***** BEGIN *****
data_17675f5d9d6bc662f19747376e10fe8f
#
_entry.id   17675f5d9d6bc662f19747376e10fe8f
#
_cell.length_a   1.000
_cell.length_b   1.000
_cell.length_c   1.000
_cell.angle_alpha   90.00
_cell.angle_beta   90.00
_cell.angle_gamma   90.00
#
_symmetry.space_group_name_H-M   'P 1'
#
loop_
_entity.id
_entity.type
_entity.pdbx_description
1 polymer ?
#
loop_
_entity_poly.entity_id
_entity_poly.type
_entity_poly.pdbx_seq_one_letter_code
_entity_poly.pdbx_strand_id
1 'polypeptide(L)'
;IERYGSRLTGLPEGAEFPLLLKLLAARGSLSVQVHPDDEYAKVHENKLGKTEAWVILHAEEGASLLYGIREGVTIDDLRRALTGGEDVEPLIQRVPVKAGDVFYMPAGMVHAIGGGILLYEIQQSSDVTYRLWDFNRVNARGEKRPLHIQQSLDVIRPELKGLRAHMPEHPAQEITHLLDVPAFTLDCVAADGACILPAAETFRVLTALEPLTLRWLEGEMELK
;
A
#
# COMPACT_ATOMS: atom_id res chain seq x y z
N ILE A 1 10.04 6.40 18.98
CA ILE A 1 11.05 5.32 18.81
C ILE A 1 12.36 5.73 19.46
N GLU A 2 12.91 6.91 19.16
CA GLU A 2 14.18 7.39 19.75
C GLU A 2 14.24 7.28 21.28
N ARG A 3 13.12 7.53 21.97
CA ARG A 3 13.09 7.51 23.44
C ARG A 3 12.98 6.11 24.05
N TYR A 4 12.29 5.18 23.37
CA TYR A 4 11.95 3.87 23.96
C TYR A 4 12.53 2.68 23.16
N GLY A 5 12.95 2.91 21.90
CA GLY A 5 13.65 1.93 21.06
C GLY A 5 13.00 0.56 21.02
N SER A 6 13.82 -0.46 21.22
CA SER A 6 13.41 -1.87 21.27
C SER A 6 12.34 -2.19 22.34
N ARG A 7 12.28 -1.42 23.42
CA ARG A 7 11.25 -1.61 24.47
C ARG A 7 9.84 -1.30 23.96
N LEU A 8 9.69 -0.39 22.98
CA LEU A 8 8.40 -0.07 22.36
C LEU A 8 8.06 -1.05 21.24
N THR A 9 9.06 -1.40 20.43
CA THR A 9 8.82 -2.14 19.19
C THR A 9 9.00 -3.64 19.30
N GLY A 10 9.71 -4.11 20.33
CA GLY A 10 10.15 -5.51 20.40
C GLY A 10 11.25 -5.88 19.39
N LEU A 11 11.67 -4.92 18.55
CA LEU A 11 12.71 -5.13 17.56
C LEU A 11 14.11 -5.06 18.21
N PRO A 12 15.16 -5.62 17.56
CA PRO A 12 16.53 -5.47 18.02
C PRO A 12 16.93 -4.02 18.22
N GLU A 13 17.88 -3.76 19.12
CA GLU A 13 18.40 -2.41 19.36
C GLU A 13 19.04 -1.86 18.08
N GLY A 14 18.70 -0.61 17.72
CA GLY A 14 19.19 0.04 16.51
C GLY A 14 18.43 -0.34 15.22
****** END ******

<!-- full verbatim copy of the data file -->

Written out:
data_17675f5d9d6bc662f19747376e10fe8f
#
_entry.id   17675f5d9d6bc662f19747376e10fe8f
#
_cell.length_a   1.000
_cell.length_b   1.000
_cell.length_c   1.000
_cell.angle_alpha   90.00
_cell.angle_beta   90.00
_cell.angle_gamma   90.00
#
_symmetry.space_group_name_H-M   'P 1'
#
loop_
_entity.id
_entity.type
_entity.pdbx_description
1 polymer ?
#
loop_
_entity_poly.entity_id
_entity_poly.type
_entity_poly.pdbx_seq_one_letter_code
_entity_poly.pdbx_strand_id
1 'polypeptide(L)'
;IERYGSRLTGLPEGAEFPLLLKLLAARGSLSVQVHPDDEYAKVHENKLGKTEAWVILHAEEGASLLYGIREGVTIDDLRRALTGGEDVEPLIQRVPVKAGDVFYMPAGMVHAIGGGILLYEIQQSSDVTYRLWDFNRVNARGEKRPLHIQQSLDVIRPELKGLRAHMPEHPAQEITHLLDVPAFTLDCVAADGACILPAAETFRVLTALEPLTLRWLEGEMELK
;
A
#
# COMPACT_ATOMS: atom_id res chain seq x y z
N ILE A 1 10.04 6.40 18.98
CA ILE A 1 11.05 5.32 18.81
C ILE A 1 12.36 5.73 19.46
N GLU A 2 12.91 6.91 19.16
CA GLU A 2 14.18 7.39 19.75
C GLU A 2 14.24 7.28 21.28
N ARG A 3 13.12 7.53 21.97
CA ARG A 3 13.09 7.51 23.44
C ARG A 3 12.98 6.11 24.05
N TYR A 4 12.29 5.18 23.37
CA TYR A 4 11.95 3.87 23.96
C TYR A 4 12.53 2.68 23.16
N GLY A 5 12.95 2.91 21.90
CA GLY A 5 13.65 1.93 21.06
C GLY A 5 13.00 0.56 21.02
N SER A 6 13.82 -0.46 21.22
CA SER A 6 13.41 -1.87 21.27
C SER A 6 12.34 -2.19 22.34
N ARG A 7 12.28 -1.42 23.42
CA ARG A 7 11.25 -1.61 24.47
C ARG A 7 9.84 -1.30 23.96
N LEU A 8 9.69 -0.39 22.98
CA LEU A 8 8.40 -0.07 22.36
C LEU A 8 8.06 -1.05 21.24
N THR A 9 9.06 -1.40 20.43
CA THR A 9 8.82 -2.14 19.19
C THR A 9 9.00 -3.64 19.30
N GLY A 10 9.71 -4.11 20.33
CA GLY A 10 10.15 -5.51 20.40
C GLY A 10 11.25 -5.88 19.39
N LEU A 11 11.67 -4.92 18.55
CA LEU A 11 12.71 -5.13 17.56
C LEU A 11 14.11 -5.06 18.21
N PRO A 12 15.16 -5.62 17.56
CA PRO A 12 16.53 -5.47 18.02
C PRO A 12 16.93 -4.02 18.22
N GLU A 13 17.88 -3.76 19.12
CA GLU A 13 18.40 -2.41 19.36
C GLU A 13 19.04 -1.86 18.08
N GLY A 14 18.70 -0.61 17.72
CA GLY A 14 19.19 0.04 16.51
C GLY A 14 18.43 -0.34 15.22